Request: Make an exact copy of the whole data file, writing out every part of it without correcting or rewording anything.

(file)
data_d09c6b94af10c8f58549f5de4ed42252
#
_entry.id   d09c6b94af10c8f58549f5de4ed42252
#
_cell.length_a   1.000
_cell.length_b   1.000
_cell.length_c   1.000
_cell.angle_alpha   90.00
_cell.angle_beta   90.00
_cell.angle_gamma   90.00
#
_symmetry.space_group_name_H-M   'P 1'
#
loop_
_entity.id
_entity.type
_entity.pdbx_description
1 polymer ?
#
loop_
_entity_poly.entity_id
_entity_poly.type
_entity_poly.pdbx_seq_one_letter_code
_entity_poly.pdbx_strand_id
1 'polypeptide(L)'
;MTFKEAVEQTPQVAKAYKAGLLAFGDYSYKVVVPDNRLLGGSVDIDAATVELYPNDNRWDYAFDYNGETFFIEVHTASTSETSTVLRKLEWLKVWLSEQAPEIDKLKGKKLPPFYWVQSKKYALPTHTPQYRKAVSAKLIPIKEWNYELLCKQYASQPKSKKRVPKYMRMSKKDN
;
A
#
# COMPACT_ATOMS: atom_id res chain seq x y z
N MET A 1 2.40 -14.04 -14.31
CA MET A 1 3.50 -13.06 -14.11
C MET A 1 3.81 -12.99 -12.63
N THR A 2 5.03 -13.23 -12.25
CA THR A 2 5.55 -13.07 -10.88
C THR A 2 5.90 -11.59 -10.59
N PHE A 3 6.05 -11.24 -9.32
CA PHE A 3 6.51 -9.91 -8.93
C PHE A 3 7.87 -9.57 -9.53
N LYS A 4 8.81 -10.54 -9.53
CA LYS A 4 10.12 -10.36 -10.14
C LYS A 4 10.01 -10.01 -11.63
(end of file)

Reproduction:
data_d09c6b94af10c8f58549f5de4ed42252
#
_entry.id   d09c6b94af10c8f58549f5de4ed42252
#
_cell.length_a   1.000
_cell.length_b   1.000
_cell.length_c   1.000
_cell.angle_alpha   90.00
_cell.angle_beta   90.00
_cell.angle_gamma   90.00
#
_symmetry.space_group_name_H-M   'P 1'
#
loop_
_entity.id
_entity.type
_entity.pdbx_description
1 polymer ?
#
loop_
_entity_poly.entity_id
_entity_poly.type
_entity_poly.pdbx_seq_one_letter_code
_entity_poly.pdbx_strand_id
1 'polypeptide(L)'
;MTFKEAVEQTPQVAKAYKAGLLAFGDYSYKVVVPDNRLLGGSVDIDAATVELYPNDNRWDYAFDYNGETFFIEVHTASTSETSTVLRKLEWLKVWLSEQAPEIDKLKGKKLPPFYWVQSKKYALPTHTPQYRKAVSAKLIPIKEWNYELLCKQYASQPKSKKRVPKYMRMSKKDN
;
A
#
# COMPACT_ATOMS: atom_id res chain seq x y z
N MET A 1 2.40 -14.04 -14.31
CA MET A 1 3.50 -13.06 -14.11
C MET A 1 3.81 -12.99 -12.63
N THR A 2 5.03 -13.23 -12.25
CA THR A 2 5.55 -13.07 -10.88
C THR A 2 5.90 -11.59 -10.59
N PHE A 3 6.05 -11.24 -9.32
CA PHE A 3 6.51 -9.91 -8.93
C PHE A 3 7.87 -9.57 -9.53
N LYS A 4 8.81 -10.54 -9.53
CA LYS A 4 10.12 -10.36 -10.14
C LYS A 4 10.01 -10.01 -11.63